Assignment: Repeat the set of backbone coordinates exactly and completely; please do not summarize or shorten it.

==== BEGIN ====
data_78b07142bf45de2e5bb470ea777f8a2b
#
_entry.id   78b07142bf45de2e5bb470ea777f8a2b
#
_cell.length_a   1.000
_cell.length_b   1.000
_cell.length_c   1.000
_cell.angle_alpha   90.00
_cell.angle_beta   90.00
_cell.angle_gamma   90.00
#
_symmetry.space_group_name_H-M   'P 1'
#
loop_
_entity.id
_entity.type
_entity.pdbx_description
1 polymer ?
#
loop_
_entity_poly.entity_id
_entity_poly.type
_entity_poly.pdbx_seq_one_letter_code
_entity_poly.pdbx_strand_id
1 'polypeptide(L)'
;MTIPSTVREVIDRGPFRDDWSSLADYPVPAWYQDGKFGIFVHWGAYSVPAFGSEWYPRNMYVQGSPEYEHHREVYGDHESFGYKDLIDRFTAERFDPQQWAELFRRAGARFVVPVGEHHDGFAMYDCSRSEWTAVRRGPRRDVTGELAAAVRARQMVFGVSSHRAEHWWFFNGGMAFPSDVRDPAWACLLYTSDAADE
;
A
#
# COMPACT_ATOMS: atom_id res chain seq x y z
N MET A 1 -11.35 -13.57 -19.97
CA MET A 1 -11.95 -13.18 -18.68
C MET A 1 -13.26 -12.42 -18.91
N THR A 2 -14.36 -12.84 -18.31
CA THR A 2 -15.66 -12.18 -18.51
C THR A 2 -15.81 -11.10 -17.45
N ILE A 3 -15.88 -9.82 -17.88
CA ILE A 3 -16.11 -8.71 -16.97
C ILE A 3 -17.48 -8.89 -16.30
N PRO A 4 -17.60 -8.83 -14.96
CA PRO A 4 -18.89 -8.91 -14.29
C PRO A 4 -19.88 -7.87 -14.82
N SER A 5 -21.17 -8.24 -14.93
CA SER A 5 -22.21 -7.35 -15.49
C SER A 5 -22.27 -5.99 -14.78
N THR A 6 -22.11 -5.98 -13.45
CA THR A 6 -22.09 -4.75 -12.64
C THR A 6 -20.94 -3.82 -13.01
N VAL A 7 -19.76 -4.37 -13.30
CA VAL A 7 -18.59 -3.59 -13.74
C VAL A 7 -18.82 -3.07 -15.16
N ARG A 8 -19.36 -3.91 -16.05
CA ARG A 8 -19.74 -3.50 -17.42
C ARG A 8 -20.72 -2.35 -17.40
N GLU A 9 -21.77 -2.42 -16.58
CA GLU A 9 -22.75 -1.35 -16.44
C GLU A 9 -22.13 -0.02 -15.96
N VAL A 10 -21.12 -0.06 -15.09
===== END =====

data_78b07142bf45de2e5bb470ea777f8a2b
#
_entry.id   78b07142bf45de2e5bb470ea777f8a2b
#
_cell.length_a   1.000
_cell.length_b   1.000
_cell.length_c   1.000
_cell.angle_alpha   90.00
_cell.angle_beta   90.00
_cell.angle_gamma   90.00
#
_symmetry.space_group_name_H-M   'P 1'
#
loop_
_entity.id
_entity.type
_entity.pdbx_description
1 polymer ?
#
loop_
_entity_poly.entity_id
_entity_poly.type
_entity_poly.pdbx_seq_one_letter_code
_entity_poly.pdbx_strand_id
1 'polypeptide(L)'
;MTIPSTVREVIDRGPFRDDWSSLADYPVPAWYQDGKFGIFVHWGAYSVPAFGSEWYPRNMYVQGSPEYEHHREVYGDHESFGYKDLIDRFTAERFDPQQWAELFRRAGARFVVPVGEHHDGFAMYDCSRSEWTAVRRGPRRDVTGELAAAVRARQMVFGVSSHRAEHWWFFNGGMAFPSDVRDPAWACLLYTSDAADE
;
A
#
# COMPACT_ATOMS: atom_id res chain seq x y z
N MET A 1 -11.35 -13.57 -19.97
CA MET A 1 -11.95 -13.18 -18.68
C MET A 1 -13.26 -12.42 -18.91
N THR A 2 -14.36 -12.84 -18.31
CA THR A 2 -15.66 -12.18 -18.51
C THR A 2 -15.81 -11.10 -17.45
N ILE A 3 -15.88 -9.82 -17.88
CA ILE A 3 -16.11 -8.71 -16.97
C ILE A 3 -17.48 -8.89 -16.30
N PRO A 4 -17.60 -8.83 -14.96
CA PRO A 4 -18.89 -8.91 -14.29
C PRO A 4 -19.88 -7.87 -14.82
N SER A 5 -21.17 -8.24 -14.93
CA SER A 5 -22.21 -7.35 -15.49
C SER A 5 -22.27 -5.99 -14.78
N THR A 6 -22.11 -5.98 -13.45
CA THR A 6 -22.09 -4.75 -12.64
C THR A 6 -20.94 -3.82 -13.01
N VAL A 7 -19.76 -4.37 -13.30
CA VAL A 7 -18.59 -3.59 -13.74
C VAL A 7 -18.82 -3.07 -15.16
N ARG A 8 -19.36 -3.91 -16.05
CA ARG A 8 -19.74 -3.50 -17.42
C ARG A 8 -20.72 -2.35 -17.40
N GLU A 9 -21.77 -2.42 -16.58
CA GLU A 9 -22.75 -1.35 -16.44
C GLU A 9 -22.13 -0.02 -15.96
N VAL A 10 -21.12 -0.06 -15.09